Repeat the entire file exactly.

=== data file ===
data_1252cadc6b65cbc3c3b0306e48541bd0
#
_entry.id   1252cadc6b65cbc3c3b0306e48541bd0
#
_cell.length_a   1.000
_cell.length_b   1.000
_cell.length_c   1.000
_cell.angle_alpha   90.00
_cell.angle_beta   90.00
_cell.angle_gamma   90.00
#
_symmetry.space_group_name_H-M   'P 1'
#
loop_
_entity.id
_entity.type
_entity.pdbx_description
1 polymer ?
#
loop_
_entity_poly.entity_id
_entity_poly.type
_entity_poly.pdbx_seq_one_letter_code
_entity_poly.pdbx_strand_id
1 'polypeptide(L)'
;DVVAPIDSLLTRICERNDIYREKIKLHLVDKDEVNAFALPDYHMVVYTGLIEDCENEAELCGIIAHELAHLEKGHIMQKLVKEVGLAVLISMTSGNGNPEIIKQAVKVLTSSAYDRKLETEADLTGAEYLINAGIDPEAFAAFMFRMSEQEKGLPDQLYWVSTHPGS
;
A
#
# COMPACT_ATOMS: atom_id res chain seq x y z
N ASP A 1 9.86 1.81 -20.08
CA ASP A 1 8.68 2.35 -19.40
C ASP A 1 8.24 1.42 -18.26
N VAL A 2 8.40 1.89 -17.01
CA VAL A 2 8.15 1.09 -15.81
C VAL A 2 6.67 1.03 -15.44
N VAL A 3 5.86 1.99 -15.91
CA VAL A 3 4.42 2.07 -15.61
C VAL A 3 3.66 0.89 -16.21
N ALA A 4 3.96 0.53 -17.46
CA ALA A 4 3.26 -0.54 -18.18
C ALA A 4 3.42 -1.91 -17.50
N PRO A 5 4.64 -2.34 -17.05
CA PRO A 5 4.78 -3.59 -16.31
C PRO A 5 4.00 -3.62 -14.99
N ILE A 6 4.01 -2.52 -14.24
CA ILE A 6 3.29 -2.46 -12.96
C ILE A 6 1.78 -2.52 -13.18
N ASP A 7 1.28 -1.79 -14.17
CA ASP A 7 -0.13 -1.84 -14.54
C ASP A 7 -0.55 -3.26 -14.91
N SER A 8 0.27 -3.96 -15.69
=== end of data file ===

data_1252cadc6b65cbc3c3b0306e48541bd0
#
_entry.id   1252cadc6b65cbc3c3b0306e48541bd0
#
_cell.length_a   1.000
_cell.length_b   1.000
_cell.length_c   1.000
_cell.angle_alpha   90.00
_cell.angle_beta   90.00
_cell.angle_gamma   90.00
#
_symmetry.space_group_name_H-M   'P 1'
#
loop_
_entity.id
_entity.type
_entity.pdbx_description
1 polymer ?
#
loop_
_entity_poly.entity_id
_entity_poly.type
_entity_poly.pdbx_seq_one_letter_code
_entity_poly.pdbx_strand_id
1 'polypeptide(L)'
;DVVAPIDSLLTRICERNDIYREKIKLHLVDKDEVNAFALPDYHMVVYTGLIEDCENEAELCGIIAHELAHLEKGHIMQKLVKEVGLAVLISMTSGNGNPEIIKQAVKVLTSSAYDRKLETEADLTGAEYLINAGIDPEAFAAFMFRMSEQEKGLPDQLYWVSTHPGS
;
A
#
# COMPACT_ATOMS: atom_id res chain seq x y z
N ASP A 1 9.86 1.81 -20.08
CA ASP A 1 8.68 2.35 -19.40
C ASP A 1 8.24 1.42 -18.26
N VAL A 2 8.40 1.89 -17.01
CA VAL A 2 8.15 1.09 -15.81
C VAL A 2 6.67 1.03 -15.44
N VAL A 3 5.86 1.99 -15.91
CA VAL A 3 4.42 2.07 -15.61
C VAL A 3 3.66 0.89 -16.21
N ALA A 4 3.96 0.53 -17.46
CA ALA A 4 3.26 -0.54 -18.18
C ALA A 4 3.42 -1.91 -17.50
N PRO A 5 4.64 -2.34 -17.05
CA PRO A 5 4.78 -3.59 -16.31
C PRO A 5 4.00 -3.62 -14.99
N ILE A 6 4.01 -2.52 -14.24
CA ILE A 6 3.29 -2.46 -12.96
C ILE A 6 1.78 -2.52 -13.18
N ASP A 7 1.28 -1.79 -14.17
CA ASP A 7 -0.13 -1.84 -14.54
C ASP A 7 -0.55 -3.26 -14.91
N SER A 8 0.27 -3.96 -15.69